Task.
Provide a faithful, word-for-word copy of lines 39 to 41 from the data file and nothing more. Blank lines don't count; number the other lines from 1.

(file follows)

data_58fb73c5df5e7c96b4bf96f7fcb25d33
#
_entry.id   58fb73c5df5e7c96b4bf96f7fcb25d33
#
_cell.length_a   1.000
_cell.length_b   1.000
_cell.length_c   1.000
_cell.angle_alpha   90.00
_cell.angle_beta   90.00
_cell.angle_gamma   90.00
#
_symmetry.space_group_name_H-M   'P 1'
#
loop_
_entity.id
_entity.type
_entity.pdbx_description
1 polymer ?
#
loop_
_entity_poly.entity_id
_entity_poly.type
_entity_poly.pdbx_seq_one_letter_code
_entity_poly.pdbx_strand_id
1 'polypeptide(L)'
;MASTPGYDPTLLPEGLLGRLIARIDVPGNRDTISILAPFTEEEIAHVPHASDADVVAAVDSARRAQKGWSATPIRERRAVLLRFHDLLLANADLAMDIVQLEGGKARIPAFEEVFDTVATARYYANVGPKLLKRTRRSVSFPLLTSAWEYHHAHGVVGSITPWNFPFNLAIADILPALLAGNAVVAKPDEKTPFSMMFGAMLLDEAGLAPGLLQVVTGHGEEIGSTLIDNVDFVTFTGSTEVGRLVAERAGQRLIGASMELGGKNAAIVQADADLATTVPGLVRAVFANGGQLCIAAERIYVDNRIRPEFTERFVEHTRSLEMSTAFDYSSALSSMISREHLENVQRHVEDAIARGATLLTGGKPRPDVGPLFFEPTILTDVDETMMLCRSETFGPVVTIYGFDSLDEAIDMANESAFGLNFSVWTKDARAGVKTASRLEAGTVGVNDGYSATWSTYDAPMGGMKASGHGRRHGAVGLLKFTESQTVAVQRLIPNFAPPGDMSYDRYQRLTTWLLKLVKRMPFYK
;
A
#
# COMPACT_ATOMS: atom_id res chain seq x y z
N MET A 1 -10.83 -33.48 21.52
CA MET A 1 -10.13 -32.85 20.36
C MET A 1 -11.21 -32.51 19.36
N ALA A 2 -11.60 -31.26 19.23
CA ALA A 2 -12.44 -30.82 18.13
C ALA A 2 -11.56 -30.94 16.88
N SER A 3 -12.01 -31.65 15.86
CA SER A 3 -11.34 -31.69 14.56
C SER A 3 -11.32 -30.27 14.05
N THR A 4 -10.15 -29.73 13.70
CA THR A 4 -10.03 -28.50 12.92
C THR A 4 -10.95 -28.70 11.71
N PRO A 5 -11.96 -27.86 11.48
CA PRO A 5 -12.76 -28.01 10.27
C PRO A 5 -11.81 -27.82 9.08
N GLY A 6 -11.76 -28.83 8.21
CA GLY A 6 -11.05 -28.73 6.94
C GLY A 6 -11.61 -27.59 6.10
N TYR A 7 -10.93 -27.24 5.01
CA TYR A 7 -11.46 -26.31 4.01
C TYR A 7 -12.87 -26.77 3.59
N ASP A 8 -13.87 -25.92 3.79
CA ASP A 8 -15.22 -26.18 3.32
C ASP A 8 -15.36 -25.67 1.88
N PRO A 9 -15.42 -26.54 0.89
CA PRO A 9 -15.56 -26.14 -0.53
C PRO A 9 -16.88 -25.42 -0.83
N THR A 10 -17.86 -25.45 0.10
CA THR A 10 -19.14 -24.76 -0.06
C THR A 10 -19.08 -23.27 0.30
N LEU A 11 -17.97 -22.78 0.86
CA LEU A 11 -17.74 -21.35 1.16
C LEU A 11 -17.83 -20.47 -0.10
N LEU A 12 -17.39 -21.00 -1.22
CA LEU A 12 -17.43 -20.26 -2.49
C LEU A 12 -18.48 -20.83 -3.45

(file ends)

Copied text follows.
C SER A 3 -11.32 -30.27 14.05
N THR A 4 -10.15 -29.73 13.70
CA THR A 4 -10.03 -28.50 12.92